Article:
The new CBR250R looks like a VFR1200 that's been hot-cycled in the clothes dryer, especial
Cheap, efficient and eminently practical, Honda's all-new CBR250R seems right on the mark for America's post-recession economy. Powered by an easy-to-manage single and selling for around $4000, the ultra-accessible, quarter-liter sportbike should meet the needs of entry-level riders and frugal-yet-fashionable commuters alike.
Unlike Kawasaki's carbureted (in the USA) parallel-twin Ninja 250R, the CBR250R is powered by a fuel-injected single. The all-new, liquid-cooled, 249cc engine uses a modern, four-valve, DOHC head and a counterbalancer to reduce vibration. The CBR's claimed peak output of 26 bhp and 17 lb.-ft. of torque is in the ballpark with the Ninjette's 25.6 bhp and 13.1 lb.-ft. as measured on our rear-wheel dyno.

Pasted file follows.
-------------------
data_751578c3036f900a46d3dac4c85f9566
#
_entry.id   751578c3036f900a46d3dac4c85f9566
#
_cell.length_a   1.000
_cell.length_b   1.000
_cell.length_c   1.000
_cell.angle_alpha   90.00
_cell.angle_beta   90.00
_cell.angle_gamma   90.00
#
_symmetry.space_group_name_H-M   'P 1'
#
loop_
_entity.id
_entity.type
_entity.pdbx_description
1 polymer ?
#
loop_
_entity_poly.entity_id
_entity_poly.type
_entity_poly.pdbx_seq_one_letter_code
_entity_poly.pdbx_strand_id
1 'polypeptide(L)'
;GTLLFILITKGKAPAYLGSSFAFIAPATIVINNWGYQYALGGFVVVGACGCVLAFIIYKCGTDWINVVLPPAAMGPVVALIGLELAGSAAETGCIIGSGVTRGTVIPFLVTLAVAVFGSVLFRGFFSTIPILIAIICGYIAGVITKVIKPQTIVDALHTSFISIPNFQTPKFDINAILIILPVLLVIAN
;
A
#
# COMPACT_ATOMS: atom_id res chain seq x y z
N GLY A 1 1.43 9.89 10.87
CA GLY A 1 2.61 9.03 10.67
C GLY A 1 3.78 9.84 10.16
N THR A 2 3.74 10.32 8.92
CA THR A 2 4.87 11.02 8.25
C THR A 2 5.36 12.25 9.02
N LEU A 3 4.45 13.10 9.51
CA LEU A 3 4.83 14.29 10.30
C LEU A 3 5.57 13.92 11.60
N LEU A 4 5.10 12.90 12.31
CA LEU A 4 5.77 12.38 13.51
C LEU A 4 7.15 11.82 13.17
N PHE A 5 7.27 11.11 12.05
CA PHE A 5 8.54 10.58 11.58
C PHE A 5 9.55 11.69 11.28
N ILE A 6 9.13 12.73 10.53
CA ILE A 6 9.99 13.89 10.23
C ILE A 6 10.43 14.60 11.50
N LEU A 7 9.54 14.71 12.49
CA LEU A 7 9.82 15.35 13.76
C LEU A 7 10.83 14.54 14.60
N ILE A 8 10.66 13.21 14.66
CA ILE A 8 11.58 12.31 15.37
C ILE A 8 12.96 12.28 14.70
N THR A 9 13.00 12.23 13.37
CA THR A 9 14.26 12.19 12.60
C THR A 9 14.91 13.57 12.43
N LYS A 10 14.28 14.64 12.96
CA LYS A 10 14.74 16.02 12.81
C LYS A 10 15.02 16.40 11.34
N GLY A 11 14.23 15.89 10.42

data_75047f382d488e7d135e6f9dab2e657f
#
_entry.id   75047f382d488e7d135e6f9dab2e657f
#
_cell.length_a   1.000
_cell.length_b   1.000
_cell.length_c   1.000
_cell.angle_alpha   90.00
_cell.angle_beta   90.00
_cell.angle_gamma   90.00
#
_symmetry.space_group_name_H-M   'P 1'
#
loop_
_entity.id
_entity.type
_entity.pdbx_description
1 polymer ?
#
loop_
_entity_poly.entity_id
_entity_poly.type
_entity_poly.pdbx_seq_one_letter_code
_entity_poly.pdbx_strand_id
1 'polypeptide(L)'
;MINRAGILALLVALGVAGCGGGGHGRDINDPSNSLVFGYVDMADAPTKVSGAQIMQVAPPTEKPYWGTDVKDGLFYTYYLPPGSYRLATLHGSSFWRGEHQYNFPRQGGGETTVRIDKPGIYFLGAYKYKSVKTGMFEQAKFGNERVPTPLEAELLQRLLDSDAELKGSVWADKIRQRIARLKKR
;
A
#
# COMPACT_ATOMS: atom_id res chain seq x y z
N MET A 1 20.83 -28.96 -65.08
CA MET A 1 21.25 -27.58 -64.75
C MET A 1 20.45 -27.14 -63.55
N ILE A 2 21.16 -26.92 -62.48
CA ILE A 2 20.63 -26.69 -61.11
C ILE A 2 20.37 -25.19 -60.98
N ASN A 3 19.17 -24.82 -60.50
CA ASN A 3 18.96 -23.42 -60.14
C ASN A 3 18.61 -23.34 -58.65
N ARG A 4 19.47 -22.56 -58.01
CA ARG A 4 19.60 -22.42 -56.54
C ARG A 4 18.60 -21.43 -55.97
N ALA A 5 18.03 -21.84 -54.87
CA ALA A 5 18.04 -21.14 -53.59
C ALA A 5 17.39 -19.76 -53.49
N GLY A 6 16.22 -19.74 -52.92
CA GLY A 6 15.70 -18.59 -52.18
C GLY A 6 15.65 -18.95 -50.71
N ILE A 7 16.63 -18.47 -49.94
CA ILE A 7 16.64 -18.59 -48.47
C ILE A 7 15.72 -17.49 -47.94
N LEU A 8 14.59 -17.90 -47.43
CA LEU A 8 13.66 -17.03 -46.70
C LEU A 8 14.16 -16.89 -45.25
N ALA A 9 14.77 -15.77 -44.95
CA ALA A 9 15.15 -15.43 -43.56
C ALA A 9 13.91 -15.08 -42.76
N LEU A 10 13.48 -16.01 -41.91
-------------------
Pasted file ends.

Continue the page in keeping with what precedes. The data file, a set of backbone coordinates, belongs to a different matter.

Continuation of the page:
The claimed 359-lb. curb weight is likewise comparable to the Ninja's measured 377-lb. weight. A simple tubular-steel frame forms a solid foundation, tied to a box-section steel swingarm by Honda's Pro-Link rising-rate linkage. The 37mm fork is non-adjustable, though the single shock offers five spring-preload settings. Honda's Combined ABS is optional, a first on a bike this small.
Such favorable specifications suggest the makings of a sales success. The smaller sibling CBR125 is consistently one of the best-selling bikes of any displacement in Europe-the best-selling motorbike of any size in the UK, in fact-and Kawasaki's Ninja 250 was one of the very few bikes that posted decent sales in America through the recent economic downturn. Here's hoping this new entrant blows the quarter-liter sportbike class wide-open in America, and we'll be looking at a Suzuki GSX-R250 and Yamaha YZF-R2 in the near future.